Heads up! We’re working hard to be accurate – but these are unusual times, so please always check before heading out.
Fear of death is a big theme in Al Lubel’s comedy. As is Al Lubel’s relationship with his mother. Whether or not Al Lubel is a homosexual creeps into the mix. Also look out for Al Lubel’s stance vis-à-vis the ‘n’-word. One time Al Lubel messed up a relationship in college. One time Al Lubel didn’t want to get out of bed. One time Al Lubel considered wetting himself.
If you think I’m saying ‘Al Lubel’ too much, you should consider whether you really want to see this act, as it mostly involves lawyer-turned-comedian Al Lubel talking about Al Lubel. In particular, Al Lubel gains unequivocal joy from voicing his own name: Al Lubel. Al Lubel. Al Lubel. When he says it – he confesses on stage – it’s like he’s fucking himself in the ears. That’s the level of narcissism we’re dealing with.
Not that Lubel (let’s ditch the Al bit for a moment) is so self-centred he’s not a good stand-up. He is. He’s a veteran of half-a-dozen ‘Letterman’ show appearances. Tonight, he’s doing his utmost to build a rapport with a much smaller audience – taking his radio mic off early on, shuffling ever closer to the crowd, trying to speak to people on the level about… you guessed it, Al Lubel.
That’s part of the joy of the middle-aged New Yorker’s comedy – the ability to sustain a silly joke longer that anyone would think it could be funny. Like his self-obsession, for example, and how everything always comes back to Al Lubel. It’s a ploy that requires absolute commitment, and on a swelteringly hot night, when the comedian’s hip is hurting, that ambition to escalate things to an absurd level doesn’t quite win through. Instead Lubel flicks through topics. He jumps between different characters, locations and times in his life without really gaining purchase on any one area. He can’t seem to find that friction; that edge to sharpen his jokes against. You’re left with a nice guy version of Sideshow Bob trying to keep 40 far-too-warm people vaguely happy.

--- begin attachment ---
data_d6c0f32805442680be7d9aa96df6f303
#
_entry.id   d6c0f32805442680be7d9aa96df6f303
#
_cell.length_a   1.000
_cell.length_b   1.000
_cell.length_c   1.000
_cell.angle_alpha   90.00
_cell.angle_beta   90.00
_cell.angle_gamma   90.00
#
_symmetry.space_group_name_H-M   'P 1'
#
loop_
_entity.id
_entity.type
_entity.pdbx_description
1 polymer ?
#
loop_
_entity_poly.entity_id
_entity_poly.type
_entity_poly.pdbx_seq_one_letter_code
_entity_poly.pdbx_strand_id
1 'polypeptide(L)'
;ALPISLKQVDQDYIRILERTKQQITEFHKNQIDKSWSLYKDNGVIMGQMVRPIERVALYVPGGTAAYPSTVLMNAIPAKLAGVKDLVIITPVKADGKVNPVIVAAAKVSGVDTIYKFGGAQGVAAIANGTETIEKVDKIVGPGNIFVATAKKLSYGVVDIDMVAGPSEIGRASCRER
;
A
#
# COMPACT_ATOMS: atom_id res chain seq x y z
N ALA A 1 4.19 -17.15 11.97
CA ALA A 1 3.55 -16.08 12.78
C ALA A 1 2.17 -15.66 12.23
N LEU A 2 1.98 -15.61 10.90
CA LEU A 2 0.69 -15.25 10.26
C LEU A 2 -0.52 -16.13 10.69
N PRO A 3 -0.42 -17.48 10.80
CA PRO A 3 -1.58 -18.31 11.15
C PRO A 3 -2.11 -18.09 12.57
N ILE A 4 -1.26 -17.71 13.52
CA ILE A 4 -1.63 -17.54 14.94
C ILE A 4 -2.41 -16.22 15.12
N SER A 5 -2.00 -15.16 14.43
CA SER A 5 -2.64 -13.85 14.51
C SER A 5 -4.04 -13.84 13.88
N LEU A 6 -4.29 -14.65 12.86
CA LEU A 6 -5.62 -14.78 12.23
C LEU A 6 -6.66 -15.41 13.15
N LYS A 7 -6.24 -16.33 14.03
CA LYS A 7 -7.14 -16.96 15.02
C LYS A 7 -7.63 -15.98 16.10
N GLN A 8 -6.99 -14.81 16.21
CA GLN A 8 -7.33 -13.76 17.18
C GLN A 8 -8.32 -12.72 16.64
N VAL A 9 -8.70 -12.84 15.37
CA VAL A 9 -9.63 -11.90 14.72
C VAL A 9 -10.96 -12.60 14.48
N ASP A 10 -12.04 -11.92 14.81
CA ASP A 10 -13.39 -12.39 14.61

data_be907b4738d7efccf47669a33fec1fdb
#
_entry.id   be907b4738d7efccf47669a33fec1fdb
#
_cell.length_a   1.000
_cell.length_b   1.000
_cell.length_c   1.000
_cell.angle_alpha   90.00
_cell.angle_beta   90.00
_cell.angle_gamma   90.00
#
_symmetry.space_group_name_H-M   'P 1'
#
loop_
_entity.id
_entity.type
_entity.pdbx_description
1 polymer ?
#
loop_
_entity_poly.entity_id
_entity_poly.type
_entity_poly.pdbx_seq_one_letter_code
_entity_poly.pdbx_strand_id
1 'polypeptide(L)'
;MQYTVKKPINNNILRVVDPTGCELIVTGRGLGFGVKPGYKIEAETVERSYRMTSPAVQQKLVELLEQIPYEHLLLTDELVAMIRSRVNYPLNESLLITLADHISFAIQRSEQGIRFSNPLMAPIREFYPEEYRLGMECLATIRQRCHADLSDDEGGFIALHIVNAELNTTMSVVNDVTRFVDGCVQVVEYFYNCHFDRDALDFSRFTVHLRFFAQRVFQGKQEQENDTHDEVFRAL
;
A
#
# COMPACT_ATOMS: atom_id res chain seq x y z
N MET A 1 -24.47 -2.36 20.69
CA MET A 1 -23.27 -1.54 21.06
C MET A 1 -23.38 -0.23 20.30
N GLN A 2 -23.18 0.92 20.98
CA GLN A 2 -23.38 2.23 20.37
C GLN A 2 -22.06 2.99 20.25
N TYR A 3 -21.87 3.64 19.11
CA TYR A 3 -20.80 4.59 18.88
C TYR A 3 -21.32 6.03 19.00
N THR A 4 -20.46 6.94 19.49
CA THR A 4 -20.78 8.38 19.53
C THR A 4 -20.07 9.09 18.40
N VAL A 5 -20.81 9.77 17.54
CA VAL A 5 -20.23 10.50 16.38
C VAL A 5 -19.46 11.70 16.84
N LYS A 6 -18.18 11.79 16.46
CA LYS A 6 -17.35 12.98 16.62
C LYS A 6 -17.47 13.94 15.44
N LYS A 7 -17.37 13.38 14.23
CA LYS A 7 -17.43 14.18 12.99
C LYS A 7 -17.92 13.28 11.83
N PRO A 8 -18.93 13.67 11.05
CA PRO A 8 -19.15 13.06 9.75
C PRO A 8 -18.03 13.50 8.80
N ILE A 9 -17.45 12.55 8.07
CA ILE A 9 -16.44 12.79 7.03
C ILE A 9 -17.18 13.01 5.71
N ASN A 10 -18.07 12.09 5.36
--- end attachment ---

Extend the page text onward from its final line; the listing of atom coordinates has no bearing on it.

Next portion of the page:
There are hits in there. The one-liners especially ('I was walking down the street one day, and I suddenly thought: “Nothing ever dawns on me”'). But the economy and intensity which define his best moments are sadly lacking from the performance as a whole. You could blame the oven-like venue, but really there's no one more responsible than Al Lubel.
‘Al Lubel in… I’m Still Al Lubel’ is at the Pleasance Courtyard, 10.30pm